Europe′s Fashionistas Go Organic | Business| Economy and finance news from a German perspective | DW | 14.08.2007
  1. Inhalt
  2. Navigation
  3. Weitere Inhalte
  4. Metanavigation
  5. Suche
  6. Choose from 30 Languages

Business

Europe's Fashionistas Go Organic

As environmental concerns increasingly dictate consumer choices, the organic cotton industry is witnessing a boom in Europe with the green fibers gracing catwalks and adorning the racks of apparel companies.

Model at Berlin's fashion week

More and more apparel stores are turning to organic cotton

Organic cotton is looking fabulous these days.

Berlin Fashion Week recently featured "green living" in all its sexy, multi-colored glory. Eco-clothing has broken free of the "grim ethics of sacrifice" that defined the 1980s. Europe's fashionistas can now wear organic cotton and still make it past the bouncers.

Spectacular growth

Woman looks at organic cotton shirts

Not just for hippies

Organic cotton is forecast to have an annual growth rate of 116 percent between 2006 and 2008 and to reach $2.6 billion (1.9 billion euros) in global retail sales, according to an Organic Exchange's cotton market report. Globally, the organic cotton market is evenly split between Europe and the United States.

German consumers led Europe's organic cotton demand in the 1990s, with mail order companies such as Hess Natur making it a cornerstone of its strategy.

Demand in Great Britain and France is quickly eclipsing Germany, said Damien Sanfilippo, cotton project officer for the Pesticide Action Network (PAN.) He estimates that three out of every four High Street retailers in the Britain now offer organic cotton products, nearly all of them since 2003.

Eco-chic in the big leagues

Cotton harvest in Tajikistan

Farmers benefit from organic cotton

Organic cotton clothing lines are showing up both in Europe's high-end fashion boutiques and stores for the masses such as H&M and Zara.

Last year Swedish-based H&M used 30 tons of organic cotton. This year it expects to use 1,100 tons. The organic clothing lines are selling so well that the company has expanded it to be available in all departments, including men's clothing, said Karolina Dubowicz, a project leader in H&M's press relations department.

Customers have shown they'll buy organic if the clothes look good and are priced right, she said. Using organic cotton is part of the company's corporate responsibility plan.

"We do a lot of things to contribute to a better environment," Dubowicz said. "This is one of the ways that we do this. It's an investment in a better environment."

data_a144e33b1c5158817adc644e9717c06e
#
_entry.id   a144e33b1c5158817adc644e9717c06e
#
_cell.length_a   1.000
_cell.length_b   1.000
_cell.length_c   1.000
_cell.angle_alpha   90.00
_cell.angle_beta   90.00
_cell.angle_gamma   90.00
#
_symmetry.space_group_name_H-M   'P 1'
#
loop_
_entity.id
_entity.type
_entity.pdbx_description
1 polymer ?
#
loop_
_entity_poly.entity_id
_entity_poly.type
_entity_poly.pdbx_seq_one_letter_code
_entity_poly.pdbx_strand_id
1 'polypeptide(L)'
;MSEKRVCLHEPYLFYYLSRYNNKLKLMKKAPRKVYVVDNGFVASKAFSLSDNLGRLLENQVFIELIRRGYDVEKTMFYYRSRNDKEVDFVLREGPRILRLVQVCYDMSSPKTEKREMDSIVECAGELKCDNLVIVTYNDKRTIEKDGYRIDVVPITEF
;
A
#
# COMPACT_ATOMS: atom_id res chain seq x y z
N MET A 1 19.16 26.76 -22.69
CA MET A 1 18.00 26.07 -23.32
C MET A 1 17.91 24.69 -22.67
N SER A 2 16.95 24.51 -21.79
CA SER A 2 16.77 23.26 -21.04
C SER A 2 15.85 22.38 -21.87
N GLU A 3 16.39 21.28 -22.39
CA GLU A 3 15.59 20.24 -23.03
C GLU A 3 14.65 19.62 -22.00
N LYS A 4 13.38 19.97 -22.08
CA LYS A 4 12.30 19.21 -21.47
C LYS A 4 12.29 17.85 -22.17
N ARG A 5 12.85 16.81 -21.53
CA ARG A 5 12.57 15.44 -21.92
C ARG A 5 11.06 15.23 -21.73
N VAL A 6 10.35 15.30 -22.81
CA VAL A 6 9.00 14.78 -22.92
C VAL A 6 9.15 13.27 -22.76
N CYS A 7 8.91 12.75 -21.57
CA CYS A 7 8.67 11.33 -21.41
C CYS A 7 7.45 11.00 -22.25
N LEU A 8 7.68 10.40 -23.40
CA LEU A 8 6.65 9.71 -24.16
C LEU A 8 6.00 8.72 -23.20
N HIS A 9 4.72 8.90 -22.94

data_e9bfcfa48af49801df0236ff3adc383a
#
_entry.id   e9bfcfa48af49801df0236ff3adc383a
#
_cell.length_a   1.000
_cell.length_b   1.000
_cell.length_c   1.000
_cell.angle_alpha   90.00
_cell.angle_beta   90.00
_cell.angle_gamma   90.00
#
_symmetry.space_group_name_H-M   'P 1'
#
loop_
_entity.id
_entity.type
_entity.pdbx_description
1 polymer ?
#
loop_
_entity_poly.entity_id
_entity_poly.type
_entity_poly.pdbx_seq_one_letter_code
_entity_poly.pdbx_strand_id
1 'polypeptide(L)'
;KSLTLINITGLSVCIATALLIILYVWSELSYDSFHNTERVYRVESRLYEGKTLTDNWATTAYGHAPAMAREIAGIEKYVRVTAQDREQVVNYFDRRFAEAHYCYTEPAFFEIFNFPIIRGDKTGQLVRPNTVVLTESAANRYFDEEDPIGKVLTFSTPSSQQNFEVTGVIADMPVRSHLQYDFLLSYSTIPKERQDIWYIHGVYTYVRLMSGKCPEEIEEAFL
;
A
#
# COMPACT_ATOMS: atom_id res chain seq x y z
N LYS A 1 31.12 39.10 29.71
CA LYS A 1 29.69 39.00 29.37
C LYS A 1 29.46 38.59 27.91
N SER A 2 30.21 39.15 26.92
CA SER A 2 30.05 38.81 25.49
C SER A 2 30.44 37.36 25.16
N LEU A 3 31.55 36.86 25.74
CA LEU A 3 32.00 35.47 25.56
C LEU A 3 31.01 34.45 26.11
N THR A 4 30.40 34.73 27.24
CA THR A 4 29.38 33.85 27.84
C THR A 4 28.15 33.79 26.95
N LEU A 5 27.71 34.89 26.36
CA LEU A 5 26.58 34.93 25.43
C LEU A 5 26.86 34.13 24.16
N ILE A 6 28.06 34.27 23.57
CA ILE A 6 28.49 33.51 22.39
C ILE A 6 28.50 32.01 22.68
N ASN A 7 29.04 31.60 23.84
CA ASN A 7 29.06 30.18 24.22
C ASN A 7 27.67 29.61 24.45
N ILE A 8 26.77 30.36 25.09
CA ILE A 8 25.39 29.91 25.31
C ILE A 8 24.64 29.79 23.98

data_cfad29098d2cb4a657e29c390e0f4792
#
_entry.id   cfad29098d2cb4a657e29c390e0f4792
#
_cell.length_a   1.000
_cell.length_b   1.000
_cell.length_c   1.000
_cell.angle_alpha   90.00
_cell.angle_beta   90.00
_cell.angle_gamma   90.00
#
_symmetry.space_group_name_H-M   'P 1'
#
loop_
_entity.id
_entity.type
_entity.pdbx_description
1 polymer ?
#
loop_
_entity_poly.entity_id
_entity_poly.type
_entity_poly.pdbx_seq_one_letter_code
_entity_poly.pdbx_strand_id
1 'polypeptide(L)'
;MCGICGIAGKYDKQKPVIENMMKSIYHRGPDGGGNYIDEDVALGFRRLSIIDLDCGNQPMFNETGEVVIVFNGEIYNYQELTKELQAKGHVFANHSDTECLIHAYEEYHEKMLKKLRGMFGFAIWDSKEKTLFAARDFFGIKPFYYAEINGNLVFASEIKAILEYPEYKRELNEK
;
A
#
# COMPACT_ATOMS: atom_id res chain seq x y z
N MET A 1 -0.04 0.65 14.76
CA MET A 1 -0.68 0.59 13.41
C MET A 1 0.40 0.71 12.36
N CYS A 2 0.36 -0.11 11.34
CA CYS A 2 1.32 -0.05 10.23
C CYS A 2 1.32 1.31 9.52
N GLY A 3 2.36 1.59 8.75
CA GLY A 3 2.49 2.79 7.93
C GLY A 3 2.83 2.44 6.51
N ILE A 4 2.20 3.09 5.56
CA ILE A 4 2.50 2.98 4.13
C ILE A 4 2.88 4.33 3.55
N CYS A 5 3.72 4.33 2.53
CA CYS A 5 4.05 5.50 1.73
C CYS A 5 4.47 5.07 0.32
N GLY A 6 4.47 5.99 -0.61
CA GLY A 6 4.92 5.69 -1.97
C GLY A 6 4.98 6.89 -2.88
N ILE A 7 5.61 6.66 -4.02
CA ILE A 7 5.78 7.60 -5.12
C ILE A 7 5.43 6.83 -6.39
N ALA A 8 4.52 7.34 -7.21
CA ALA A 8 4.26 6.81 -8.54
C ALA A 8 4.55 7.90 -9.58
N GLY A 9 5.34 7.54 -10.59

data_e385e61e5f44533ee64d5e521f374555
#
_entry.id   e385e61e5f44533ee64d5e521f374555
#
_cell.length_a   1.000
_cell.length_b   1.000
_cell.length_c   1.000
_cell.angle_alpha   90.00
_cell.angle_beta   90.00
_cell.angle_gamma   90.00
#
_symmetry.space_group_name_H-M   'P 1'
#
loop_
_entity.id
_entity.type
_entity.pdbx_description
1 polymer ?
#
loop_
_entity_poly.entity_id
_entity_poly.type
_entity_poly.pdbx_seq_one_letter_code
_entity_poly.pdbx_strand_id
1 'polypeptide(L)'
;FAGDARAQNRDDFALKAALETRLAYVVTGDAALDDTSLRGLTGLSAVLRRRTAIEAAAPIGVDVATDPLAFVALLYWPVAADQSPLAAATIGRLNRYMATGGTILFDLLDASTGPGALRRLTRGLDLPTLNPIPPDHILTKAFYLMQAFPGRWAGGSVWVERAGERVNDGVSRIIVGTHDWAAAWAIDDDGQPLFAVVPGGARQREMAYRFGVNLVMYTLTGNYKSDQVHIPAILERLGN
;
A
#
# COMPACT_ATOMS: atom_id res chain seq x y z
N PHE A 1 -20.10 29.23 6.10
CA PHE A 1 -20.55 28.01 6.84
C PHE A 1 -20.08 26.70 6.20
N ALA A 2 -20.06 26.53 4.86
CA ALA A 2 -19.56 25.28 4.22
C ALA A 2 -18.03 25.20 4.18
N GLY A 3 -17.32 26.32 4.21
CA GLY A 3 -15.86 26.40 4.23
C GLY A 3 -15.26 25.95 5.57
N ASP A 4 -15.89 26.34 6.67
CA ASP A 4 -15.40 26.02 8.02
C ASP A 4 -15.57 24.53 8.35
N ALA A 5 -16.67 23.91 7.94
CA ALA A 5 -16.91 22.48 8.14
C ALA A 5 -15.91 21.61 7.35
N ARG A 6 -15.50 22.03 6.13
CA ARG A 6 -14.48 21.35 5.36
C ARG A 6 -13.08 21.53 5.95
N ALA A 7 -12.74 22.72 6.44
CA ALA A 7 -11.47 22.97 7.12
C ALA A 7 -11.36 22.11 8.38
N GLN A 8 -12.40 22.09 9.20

Inditex, the Spanish retail giant which owns Zara, announced a green strategy which will slash energy consumption and carbon dioxide emissions in the upcoming years. Zara, famous for bringing the latest trends to market quickly and inexpensively, sells organic cotton T-shirt for about 10 euros.

Too good to be true?

T-Shirts aus kompostierbarer Biobaumwolle

Ethical consumers are going organic

Farmers and the environment are the main beneficiaries of organic cotton and other products. Organic food is an easy sell compared to organic cotton. Many consumers feel an organic peach is healthier than a conventional one and will spend the extra money to buy it.

And retailers in Germany are finding that many shoppers are willing to do the same for clothes, according to Simon Ferrigno of the Organic Exchange, a nonprofit trade association working to expand the use of organically-grown cotton.

But consumers only experience a health benefit if the cotton is processed in an environmentally friendly way without harsh chemicals, said Katharina Schaus, a garment engineer who founded the German company It Fits.

Schaus has helped develop standards that allow companies to certify the entire process as organic. Most retailers want to label the entire product, not just the cotton, as organic, she said.

H&M uses the same techniques and dyes for all its cotton, which Dubowicz said is strictly regulated to make sure it poses no risk to consumers' health.

Fickle fashion

Children pick cotton in Egypt

Children are often recruited to help with the cotton harvest

There has been some concern as cotton has become big business that some of the gains organic farmers have made will be lost.

"Now that the big retailers are involved, they have a way to do business which is a different way than the specialized organic cotton companies," said Sanfilippo of PAN. "We hope that they'll promote organic agriculture overall."

While this year's obsession with African prints will be in next year's trash bins, organic cotton seems to have staying power. Companies have shown long-term commitment to organic cotton by making big changes to their supply chains, experts said.

"It's for the long term," Ferrigno said of the interest in organic cotton. "It's responding to consumer demand and quite a sophisticated consumer."

DW recommends

WWW links

Advertisement